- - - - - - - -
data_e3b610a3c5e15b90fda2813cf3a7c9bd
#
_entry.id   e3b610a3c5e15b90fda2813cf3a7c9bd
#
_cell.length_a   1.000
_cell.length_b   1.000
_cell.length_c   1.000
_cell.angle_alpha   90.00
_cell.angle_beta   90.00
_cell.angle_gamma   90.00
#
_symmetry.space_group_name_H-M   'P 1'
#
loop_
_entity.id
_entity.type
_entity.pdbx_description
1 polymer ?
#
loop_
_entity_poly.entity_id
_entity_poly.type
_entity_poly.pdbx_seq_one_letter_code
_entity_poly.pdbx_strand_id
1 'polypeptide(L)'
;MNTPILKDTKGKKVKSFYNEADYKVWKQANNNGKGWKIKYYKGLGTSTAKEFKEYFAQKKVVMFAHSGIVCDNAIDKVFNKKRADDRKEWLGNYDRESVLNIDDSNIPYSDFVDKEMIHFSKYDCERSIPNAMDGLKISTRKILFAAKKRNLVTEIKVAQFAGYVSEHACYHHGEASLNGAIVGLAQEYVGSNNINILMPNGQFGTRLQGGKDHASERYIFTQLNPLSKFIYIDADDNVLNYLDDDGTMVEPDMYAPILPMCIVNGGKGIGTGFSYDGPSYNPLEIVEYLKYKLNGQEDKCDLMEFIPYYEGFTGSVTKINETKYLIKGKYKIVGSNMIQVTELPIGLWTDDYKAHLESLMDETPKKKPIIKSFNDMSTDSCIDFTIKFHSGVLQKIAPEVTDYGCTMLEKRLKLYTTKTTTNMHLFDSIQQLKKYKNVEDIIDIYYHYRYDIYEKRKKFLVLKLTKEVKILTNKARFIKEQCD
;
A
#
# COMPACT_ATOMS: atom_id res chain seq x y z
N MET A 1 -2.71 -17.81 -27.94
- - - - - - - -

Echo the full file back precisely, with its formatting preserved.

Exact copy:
data_e3b610a3c5e15b90fda2813cf3a7c9bd
#
_entry.id   e3b610a3c5e15b90fda2813cf3a7c9bd
#
_cell.length_a   1.000
_cell.length_b   1.000
_cell.length_c   1.000
_cell.angle_alpha   90.00
_cell.angle_beta   90.00
_cell.angle_gamma   90.00
#
_symmetry.space_group_name_H-M   'P 1'
#
loop_
_entity.id
_entity.type
_entity.pdbx_description
1 polymer ?
#
loop_
_entity_poly.entity_id
_entity_poly.type
_entity_poly.pdbx_seq_one_letter_code
_entity_poly.pdbx_strand_id
1 'polypeptide(L)'
;MNTPILKDTKGKKVKSFYNEADYKVWKQANNNGKGWKIKYYKGLGTSTAKEFKEYFAQKKVVMFAHSGIVCDNAIDKVFNKKRADDRKEWLGNYDRESVLNIDDSNIPYSDFVDKEMIHFSKYDCERSIPNAMDGLKISTRKILFAAKKRNLVTEIKVAQFAGYVSEHACYHHGEASLNGAIVGLAQEYVGSNNINILMPNGQFGTRLQGGKDHASERYIFTQLNPLSKFIYIDADDNVLNYLDDDGTMVEPDMYAPILPMCIVNGGKGIGTGFSYDGPSYNPLEIVEYLKYKLNGQEDKCDLMEFIPYYEGFTGSVTKINETKYLIKGKYKIVGSNMIQVTELPIGLWTDDYKAHLESLMDETPKKKPIIKSFNDMSTDSCIDFTIKFHSGVLQKIAPEVTDYGCTMLEKRLKLYTTKTTTNMHLFDSIQQLKKYKNVEDIIDIYYHYRYDIYEKRKKFLVLKLTKEVKILTNKARFIKEQCD
;
A
#
# COMPACT_ATOMS: atom_id res chain seq x y z
N MET A 1 -2.71 -17.81 -27.94